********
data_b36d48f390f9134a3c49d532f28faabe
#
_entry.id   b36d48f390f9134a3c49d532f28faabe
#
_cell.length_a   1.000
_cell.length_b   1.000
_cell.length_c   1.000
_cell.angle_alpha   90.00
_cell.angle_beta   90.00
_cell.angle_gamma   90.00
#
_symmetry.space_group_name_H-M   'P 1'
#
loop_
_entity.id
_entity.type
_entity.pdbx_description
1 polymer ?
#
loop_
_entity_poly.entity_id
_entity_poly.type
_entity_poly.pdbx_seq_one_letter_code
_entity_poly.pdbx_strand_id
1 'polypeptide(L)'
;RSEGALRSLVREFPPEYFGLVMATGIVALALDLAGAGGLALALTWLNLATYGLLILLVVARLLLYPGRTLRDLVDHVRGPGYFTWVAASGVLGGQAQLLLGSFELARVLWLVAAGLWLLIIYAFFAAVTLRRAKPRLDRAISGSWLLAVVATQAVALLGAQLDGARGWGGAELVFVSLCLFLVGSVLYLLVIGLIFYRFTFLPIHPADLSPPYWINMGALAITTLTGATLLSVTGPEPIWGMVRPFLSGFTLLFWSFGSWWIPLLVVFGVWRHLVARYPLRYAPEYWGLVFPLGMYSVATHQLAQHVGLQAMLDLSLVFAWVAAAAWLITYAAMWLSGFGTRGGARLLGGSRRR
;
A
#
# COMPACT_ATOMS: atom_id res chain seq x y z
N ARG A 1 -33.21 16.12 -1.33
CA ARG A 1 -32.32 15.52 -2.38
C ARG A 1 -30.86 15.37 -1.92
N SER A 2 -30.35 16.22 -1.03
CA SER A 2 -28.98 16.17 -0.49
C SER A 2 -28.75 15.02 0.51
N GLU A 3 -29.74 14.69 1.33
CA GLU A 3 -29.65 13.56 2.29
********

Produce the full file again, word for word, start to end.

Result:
data_b36d48f390f9134a3c49d532f28faabe
#
_entry.id   b36d48f390f9134a3c49d532f28faabe
#
_cell.length_a   1.000
_cell.length_b   1.000
_cell.length_c   1.000
_cell.angle_alpha   90.00
_cell.angle_beta   90.00
_cell.angle_gamma   90.00
#
_symmetry.space_group_name_H-M   'P 1'
#
loop_
_entity.id
_entity.type
_entity.pdbx_description
1 polymer ?
#
loop_
_entity_poly.entity_id
_entity_poly.type
_entity_poly.pdbx_seq_one_letter_code
_entity_poly.pdbx_strand_id
1 'polypeptide(L)'
;RSEGALRSLVREFPPEYFGLVMATGIVALALDLAGAGGLALALTWLNLATYGLLILLVVARLLLYPGRTLRDLVDHVRGPGYFTWVAASGVLGGQAQLLLGSFELARVLWLVAAGLWLLIIYAFFAAVTLRRAKPRLDRAISGSWLLAVVATQAVALLGAQLDGARGWGGAELVFVSLCLFLVGSVLYLLVIGLIFYRFTFLPIHPADLSPPYWINMGALAITTLTGATLLSVTGPEPIWGMVRPFLSGFTLLFWSFGSWWIPLLVVFGVWRHLVARYPLRYAPEYWGLVFPLGMYSVATHQLAQHVGLQAMLDLSLVFAWVAAAAWLITYAAMWLSGFGTRGGARLLGGSRRR
;
A
#
# COMPACT_ATOMS: atom_id res chain seq x y z
N ARG A 1 -33.21 16.12 -1.33
CA ARG A 1 -32.32 15.52 -2.38
C ARG A 1 -30.86 15.37 -1.92
N SER A 2 -30.35 16.22 -1.03
CA SER A 2 -28.98 16.17 -0.49
C SER A 2 -28.75 15.02 0.51
N GLU A 3 -29.74 14.69 1.33
CA GLU A 3 -29.65 13.56 2.29